The psychological toll of being a Black woman and the difficulties this presents in reaching political consciousness and doing political work can never be underestimated. There is a very low value placed upon Black women’s psyches in this society, which is both racist and sexist.

Since we can’t depend on others to uplift and encourage us, we must do so ourselves. I offer you these quotes on self-preservation and survival to do exactly that—uplift and encourage.  


Audre Lorde in Oberlin College Commencement Address, 1989

“To face the realities of our lives is not a reason for despair—despair is a tool of your enemies. Facing the realities of our lives gives us motivation for action. For you are not powerless… You know why the hard questions must be asked. It is not altruism, it is self-preservation—survival.”

Sherley Anne Williams in “Surviving the Blight,” 1988

“And when we (to use Alice Walker’s lovely phrase) go in search of our mothers’ gardens, it’s not really to learn who trampled on them or how or even why—we usually know that already. Rather, it’s to learn what our mothers planted there, what they thought as they sowed, and how they survived the blighting of so many fruits.”

Elizabeth Alexander in “Praise Song for the Day,” 2009

“Some live by love thy neighbor as thyself / others by first do no harm or take no more than you need. / What if the mightiest word is love?  

Love beyond marital, filial, national, / love that casts a widening pool of light, / love with no need to pre-empt grievance.

In today’s sharp sparkle, this winter air, anything can be made, any sentence begun. On the brink, on the brim, on the cusp, / praise song for walking forward in that light.”

Melissa Harris-Perry in Sister Citizen, 2011

“Sisters are more than the sum of their relative disadvantages: they are active agents who craft meaning out of their circumstances and do so in complicated and diverse ways.”

Angela Y. Davis in an interview with Jennifer Byrne, 1999

“Well of course I get depressed sometimes, yes I do. But at the same time these changes never take place overnight. They always require protracted struggles and I can look back at my life and add all of the struggles I’ve been involved in, and I can see that we made a difference. We really did make a difference.”

Audre Lorde in A Burst of Light, 1988

“Caring for myself is not self-indulgence, it is self-preservation, and that is an act of political warfare.”

Patricia Hill Collins in Black Feminist Thought, 1990

“African-American women have been victimized by race, gender, and class oppression. But portraying Black women solely as passive, unfortunate recipients of racial and sexual abuse stifles notions that Black women can actively work to change our circumstances and bring about changes in our lives. Similarly, presenting African-American women solely as heroic figures who easily engage in resisting oppression on all fronts minimizes the very real costs of oppression and can foster the perception that Black women need to help because we can ‘take it.’”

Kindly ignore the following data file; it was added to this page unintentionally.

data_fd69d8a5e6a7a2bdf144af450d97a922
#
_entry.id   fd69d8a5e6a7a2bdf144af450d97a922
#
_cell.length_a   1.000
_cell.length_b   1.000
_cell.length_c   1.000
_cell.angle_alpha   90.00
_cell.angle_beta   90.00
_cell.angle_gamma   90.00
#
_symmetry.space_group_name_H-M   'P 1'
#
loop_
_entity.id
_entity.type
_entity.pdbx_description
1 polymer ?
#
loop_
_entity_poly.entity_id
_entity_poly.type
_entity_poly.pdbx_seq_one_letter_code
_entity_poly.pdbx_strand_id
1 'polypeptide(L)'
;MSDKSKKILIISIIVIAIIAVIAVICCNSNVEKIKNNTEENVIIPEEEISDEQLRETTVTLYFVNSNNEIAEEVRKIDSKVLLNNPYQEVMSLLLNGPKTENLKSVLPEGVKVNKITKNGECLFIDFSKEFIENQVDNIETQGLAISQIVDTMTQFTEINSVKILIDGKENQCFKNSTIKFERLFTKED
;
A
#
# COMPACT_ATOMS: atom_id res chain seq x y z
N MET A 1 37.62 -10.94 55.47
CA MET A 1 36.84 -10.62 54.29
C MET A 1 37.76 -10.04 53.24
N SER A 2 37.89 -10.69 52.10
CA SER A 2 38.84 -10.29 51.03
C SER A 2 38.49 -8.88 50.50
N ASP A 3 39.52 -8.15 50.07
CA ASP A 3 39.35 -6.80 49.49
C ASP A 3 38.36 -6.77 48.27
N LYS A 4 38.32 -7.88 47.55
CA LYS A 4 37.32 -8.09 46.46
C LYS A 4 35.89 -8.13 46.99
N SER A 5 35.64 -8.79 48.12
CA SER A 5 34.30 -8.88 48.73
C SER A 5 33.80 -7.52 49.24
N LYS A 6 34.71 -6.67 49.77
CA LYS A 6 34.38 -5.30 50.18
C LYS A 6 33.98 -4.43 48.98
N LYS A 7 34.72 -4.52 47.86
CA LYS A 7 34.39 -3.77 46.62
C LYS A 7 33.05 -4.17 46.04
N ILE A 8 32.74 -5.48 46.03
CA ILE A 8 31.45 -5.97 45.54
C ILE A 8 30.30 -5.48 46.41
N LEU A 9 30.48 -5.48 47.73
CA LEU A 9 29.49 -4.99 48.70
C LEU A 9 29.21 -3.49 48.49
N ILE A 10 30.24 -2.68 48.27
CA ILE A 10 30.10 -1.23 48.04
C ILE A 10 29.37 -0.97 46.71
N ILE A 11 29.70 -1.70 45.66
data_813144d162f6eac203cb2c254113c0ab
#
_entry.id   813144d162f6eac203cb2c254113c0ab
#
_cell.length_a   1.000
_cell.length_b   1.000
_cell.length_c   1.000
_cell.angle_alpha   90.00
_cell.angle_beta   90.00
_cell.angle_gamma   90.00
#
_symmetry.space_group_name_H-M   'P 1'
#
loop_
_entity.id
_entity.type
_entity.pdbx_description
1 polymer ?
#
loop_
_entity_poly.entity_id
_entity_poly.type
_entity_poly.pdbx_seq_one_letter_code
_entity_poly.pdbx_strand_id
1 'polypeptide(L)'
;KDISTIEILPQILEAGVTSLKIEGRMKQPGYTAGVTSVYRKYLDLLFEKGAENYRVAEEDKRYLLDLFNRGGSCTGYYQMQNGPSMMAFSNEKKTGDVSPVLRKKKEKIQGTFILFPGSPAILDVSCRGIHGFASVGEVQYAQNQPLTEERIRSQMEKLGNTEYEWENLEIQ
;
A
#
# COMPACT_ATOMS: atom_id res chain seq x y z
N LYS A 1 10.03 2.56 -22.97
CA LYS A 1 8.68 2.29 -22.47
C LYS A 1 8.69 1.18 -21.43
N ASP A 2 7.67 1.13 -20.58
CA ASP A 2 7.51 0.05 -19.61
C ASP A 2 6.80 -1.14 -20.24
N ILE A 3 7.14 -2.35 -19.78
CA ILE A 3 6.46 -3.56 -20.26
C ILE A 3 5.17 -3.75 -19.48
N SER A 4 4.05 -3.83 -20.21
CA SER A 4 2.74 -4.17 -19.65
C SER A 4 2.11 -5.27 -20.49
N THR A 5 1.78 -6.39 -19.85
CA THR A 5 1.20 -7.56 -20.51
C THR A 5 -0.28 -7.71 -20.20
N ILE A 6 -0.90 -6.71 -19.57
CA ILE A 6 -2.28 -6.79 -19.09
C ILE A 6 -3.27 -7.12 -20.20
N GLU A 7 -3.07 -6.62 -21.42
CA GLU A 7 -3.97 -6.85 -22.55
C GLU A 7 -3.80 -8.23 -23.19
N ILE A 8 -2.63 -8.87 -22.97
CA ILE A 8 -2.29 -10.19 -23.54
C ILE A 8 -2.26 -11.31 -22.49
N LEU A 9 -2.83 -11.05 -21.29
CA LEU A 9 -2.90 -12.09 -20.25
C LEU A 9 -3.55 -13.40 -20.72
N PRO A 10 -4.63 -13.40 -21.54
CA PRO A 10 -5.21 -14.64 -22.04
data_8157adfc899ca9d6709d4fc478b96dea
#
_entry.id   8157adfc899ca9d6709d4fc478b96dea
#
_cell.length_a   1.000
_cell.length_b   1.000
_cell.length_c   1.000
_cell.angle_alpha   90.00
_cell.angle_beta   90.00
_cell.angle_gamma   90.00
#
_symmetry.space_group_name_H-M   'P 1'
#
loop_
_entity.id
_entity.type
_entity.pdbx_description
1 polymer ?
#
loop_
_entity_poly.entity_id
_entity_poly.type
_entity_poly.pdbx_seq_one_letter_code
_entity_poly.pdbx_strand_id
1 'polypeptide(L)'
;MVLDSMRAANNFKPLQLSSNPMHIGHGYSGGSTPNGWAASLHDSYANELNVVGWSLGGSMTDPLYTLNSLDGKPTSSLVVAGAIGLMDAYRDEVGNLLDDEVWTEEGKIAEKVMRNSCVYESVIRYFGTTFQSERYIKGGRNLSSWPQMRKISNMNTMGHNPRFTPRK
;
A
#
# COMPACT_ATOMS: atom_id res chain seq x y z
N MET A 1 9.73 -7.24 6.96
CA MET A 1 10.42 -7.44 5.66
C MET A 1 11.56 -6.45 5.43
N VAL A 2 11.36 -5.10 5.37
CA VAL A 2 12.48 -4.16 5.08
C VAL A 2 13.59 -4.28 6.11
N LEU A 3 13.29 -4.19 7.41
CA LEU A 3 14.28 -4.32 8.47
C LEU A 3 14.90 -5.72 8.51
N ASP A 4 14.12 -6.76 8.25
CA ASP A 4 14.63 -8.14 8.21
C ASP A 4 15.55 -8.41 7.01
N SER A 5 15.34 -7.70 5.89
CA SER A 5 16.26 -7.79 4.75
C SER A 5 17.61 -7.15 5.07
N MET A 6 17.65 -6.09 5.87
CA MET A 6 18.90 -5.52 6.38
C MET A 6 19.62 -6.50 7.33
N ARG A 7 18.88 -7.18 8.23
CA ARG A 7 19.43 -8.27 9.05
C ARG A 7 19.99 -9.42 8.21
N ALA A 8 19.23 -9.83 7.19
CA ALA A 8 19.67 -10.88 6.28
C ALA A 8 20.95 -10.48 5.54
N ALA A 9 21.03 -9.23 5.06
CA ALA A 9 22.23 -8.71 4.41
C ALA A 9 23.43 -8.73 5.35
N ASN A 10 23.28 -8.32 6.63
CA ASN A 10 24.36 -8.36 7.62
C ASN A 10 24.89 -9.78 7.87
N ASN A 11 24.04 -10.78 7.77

Layli Maparyan in  The Womanist Idea, 2012

“Self-care is a way of maintaining both wellness and balance in the energetic economy of social and economic intercourse. Activists and caretakers who do not attend to self-care are vulnerable to burnout, and burnout in turn can breed alienation from both issues and communities… Self-care and care of others needs to be balanced.”

Barbara Omolade in The Rising Song of African American Women, 1994

“Women of color warriors are constant warriors who dig in bare earth to feed the hungry child, who pray for health the bedside of the sick when there is no medicine, who fashion a toy to make a poor child smile, who take to the streets demanding freedom, freedom, freedom against armed police. Every act of survival by a woman of color is an act of resistance to the holocaust and the war. No soldier fights harder than a woman warrior for she fights for total change, for a new order in a world in which can finally rest and love.”

June Jordan in “Where is the love?” 1978

“I am a feminist, and what that means to me is much the same as the meaning of the fact that I am Black: it means that I must undertake to love myself and to respect myself as though my very life depends upon self-love and self-respect. It means that I must everlastingly seek to cleanse myself of the hatred and the contempt that surrounds and permeates my identity, as a woman, and as a Black human being, in this particular world of ours.”

bell hooks in Sisters of the Yam, 2005

“Black women have not focused sufficiently on our need for contemplative spaces. We are often ‘too busy’ to find time for solitude. And yet it is in the stillness that we also learn how to be with ourselves in a spirit of acceptance and peace. Then when we re-enter community, we are able to extend this acceptance to others. Without knowing how to be alone, we cannot know how to be with others and sustain the necessary autonomy.”

Shanesha Brooks-Tatum in “Subversive Self-Care: Centering Black Women’s Wellness,” 2012

“Black women’s self-care is also subversive because to take care of ourselves means that we disrupt societal and political paradigms that say that Black women are disposable, unvalued. Indeed, people and things that aren’t cared for are considered expendable. So when we don’t take care of ourselves, we are affirming the social order that says black women are disposable.”

Florynce Kennedy, Unknown Source and Year

“You can’t dump one cup of sugar into the ocean and expect to get syrup. If everybody sweetened her own cup of water, then things would begin to change.” 

We all need refreshing from time to time. It is my hope that these quotes—some lesser known than others—from our foremothers and sisters in the struggle will invigorate your spirits in the days, weeks, and months to come.